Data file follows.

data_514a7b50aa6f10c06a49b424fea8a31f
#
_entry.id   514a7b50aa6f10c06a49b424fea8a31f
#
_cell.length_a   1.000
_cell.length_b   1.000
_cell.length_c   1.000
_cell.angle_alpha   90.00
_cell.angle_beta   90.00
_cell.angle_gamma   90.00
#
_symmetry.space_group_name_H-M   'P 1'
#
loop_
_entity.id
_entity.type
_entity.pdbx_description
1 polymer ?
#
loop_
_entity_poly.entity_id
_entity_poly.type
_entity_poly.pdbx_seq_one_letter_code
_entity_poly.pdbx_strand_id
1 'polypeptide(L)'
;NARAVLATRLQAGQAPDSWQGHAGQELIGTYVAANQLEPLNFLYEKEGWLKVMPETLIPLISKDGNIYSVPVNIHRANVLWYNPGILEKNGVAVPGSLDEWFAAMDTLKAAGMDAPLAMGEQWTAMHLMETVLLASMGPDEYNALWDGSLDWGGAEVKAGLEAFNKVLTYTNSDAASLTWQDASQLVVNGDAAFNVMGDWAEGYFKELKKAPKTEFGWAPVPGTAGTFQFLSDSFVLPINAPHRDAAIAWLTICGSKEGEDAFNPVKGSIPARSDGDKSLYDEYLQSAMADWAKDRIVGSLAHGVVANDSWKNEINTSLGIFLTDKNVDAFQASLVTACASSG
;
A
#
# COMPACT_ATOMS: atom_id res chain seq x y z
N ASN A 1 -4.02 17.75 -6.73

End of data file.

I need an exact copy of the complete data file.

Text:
data_514a7b50aa6f10c06a49b424fea8a31f
#
_entry.id   514a7b50aa6f10c06a49b424fea8a31f
#
_cell.length_a   1.000
_cell.length_b   1.000
_cell.length_c   1.000
_cell.angle_alpha   90.00
_cell.angle_beta   90.00
_cell.angle_gamma   90.00
#
_symmetry.space_group_name_H-M   'P 1'
#
loop_
_entity.id
_entity.type
_entity.pdbx_description
1 polymer ?
#
loop_
_entity_poly.entity_id
_entity_poly.type
_entity_poly.pdbx_seq_one_letter_code
_entity_poly.pdbx_strand_id
1 'polypeptide(L)'
;NARAVLATRLQAGQAPDSWQGHAGQELIGTYVAANQLEPLNFLYEKEGWLKVMPETLIPLISKDGNIYSVPVNIHRANVLWYNPGILEKNGVAVPGSLDEWFAAMDTLKAAGMDAPLAMGEQWTAMHLMETVLLASMGPDEYNALWDGSLDWGGAEVKAGLEAFNKVLTYTNSDAASLTWQDASQLVVNGDAAFNVMGDWAEGYFKELKKAPKTEFGWAPVPGTAGTFQFLSDSFVLPINAPHRDAAIAWLTICGSKEGEDAFNPVKGSIPARSDGDKSLYDEYLQSAMADWAKDRIVGSLAHGVVANDSWKNEINTSLGIFLTDKNVDAFQASLVTACASSG
;
A
#
# COMPACT_ATOMS: atom_id res chain seq x y z
N ASN A 1 -4.02 17.75 -6.73